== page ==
Support us with Kachingle!
April 19, 2012 | 12:00 a.m. CST
A historic building looms on Tenth Street. Its dark layers of brick contrast with the stark white banner stretched across the front. “Sake, coming soon! Under new management.”
Inside, the room smells of paint and potential instead of musty, 100-year-old building. The walls are a soothing gray, and three white chandeliers resembling artichokes hang across the ceiling. A jet-black sushi bar dominates the back left corner of the space with three stations to watch the creations come to life. Although the soft reopening in early May has taken almost nine months longer than first planned, the new design and menu changes of Sake prove time is of no consequence.
As the sign hints, the new management and planners of the remodel are co-owners Jesse Francisco, 27, and Colin Murphey, 35, who were former staff at the old bistro. Previous owner Robert Chen became overwhelmed by family commitments and decided to shut down Sake. Murphey and Francisco had other plans.
“We didn’t think it was time for Sake to be over,” Francisco says. “It had a huge following in Columbia, and we had first-hand knowledge of how to make it better.”
New executive chef Aaron View, 34, says the goal of the menu is to satisfy the old following but also serve dishes such as filets and burgers to please more people. Favorites including the crab, mussel and shrimp Tiger Roll, spicy tuna Mizzou Roll and crab, cream cheese and avocado Big O Roll will stay.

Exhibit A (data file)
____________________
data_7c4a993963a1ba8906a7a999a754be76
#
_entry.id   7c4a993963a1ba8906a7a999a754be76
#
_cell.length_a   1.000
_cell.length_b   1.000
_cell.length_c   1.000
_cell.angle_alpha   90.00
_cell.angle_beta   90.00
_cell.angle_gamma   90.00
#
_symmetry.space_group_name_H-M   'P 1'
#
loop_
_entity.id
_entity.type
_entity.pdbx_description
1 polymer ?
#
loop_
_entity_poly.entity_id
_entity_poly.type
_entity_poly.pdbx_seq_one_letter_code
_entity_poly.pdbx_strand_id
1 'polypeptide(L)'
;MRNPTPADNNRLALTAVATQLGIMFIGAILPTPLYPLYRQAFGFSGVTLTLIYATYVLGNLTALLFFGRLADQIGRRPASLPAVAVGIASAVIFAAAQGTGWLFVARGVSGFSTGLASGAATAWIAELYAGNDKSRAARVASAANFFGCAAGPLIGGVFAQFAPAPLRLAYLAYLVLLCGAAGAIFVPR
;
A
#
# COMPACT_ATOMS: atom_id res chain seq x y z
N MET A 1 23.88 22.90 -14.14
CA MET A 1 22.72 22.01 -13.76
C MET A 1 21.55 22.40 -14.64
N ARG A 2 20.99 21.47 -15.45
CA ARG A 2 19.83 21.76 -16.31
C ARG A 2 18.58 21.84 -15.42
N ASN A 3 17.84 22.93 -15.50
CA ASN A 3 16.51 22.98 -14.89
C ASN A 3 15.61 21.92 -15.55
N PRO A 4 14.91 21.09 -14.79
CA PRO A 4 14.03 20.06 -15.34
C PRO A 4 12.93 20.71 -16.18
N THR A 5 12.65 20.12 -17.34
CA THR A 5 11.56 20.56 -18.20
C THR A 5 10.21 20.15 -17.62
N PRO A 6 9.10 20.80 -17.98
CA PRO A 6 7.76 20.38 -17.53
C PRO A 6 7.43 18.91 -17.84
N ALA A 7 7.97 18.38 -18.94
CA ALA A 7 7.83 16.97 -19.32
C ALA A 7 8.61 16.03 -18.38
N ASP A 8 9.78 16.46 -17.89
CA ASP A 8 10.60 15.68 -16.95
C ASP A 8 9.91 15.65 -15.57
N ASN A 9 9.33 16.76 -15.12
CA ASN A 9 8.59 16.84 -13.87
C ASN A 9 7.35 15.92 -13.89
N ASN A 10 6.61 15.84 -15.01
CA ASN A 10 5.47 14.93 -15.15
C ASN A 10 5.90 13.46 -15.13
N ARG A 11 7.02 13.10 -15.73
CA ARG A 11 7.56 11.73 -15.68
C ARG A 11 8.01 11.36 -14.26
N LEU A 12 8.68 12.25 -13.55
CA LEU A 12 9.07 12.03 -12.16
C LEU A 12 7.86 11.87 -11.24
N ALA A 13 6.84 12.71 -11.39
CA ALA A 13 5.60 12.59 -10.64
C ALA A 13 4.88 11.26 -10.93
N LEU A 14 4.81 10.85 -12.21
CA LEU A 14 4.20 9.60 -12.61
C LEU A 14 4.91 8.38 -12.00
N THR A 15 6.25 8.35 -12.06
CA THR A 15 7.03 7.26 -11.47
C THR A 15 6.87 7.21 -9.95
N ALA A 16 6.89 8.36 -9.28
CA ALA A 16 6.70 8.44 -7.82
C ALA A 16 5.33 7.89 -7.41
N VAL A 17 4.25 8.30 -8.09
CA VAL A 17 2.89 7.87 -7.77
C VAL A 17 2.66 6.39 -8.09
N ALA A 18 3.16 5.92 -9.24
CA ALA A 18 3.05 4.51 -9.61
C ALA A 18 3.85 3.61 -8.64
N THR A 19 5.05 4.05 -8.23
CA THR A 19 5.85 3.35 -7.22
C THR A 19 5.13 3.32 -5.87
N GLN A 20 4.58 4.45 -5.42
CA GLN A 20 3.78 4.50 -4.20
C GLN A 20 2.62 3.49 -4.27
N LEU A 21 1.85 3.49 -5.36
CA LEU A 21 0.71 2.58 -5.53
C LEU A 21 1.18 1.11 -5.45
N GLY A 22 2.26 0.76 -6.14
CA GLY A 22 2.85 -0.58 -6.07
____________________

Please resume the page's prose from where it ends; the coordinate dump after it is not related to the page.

Construction started one month after closing last May. Local businessman and nine-year Sake patron Mike Monahan, his wife Amy, Murphey and Francisco bought the Sake name and restaurant. The partners planned to open the restaurant by football season in August, but a quick assessment of damage done by water and years of improper repairs soon shot that down.
“There were at least five places where the holes were so large you could actually see daylight,” Francisco says about the widespread damage in the kitchen, sides and roof of the building.
The cracking and leaking roof needed to be replaced. Various professional teams expanded the kitchen workspace, reinstalled electric and plumbing, re-poured concrete and revamped the whole restaurant design.
The inside is elegant now, but Murphey and Francisco gutted the entire building and tore down the southern wall to make room for a bathroom that’s double the size. Murphey jackhammered out floor tiles in the kitchen and behind the bar.
Sake will have a grand opening next football season. All that’s left to do is finalize the menu, hang abstract paintings, and let Columbia taste what it’s been missing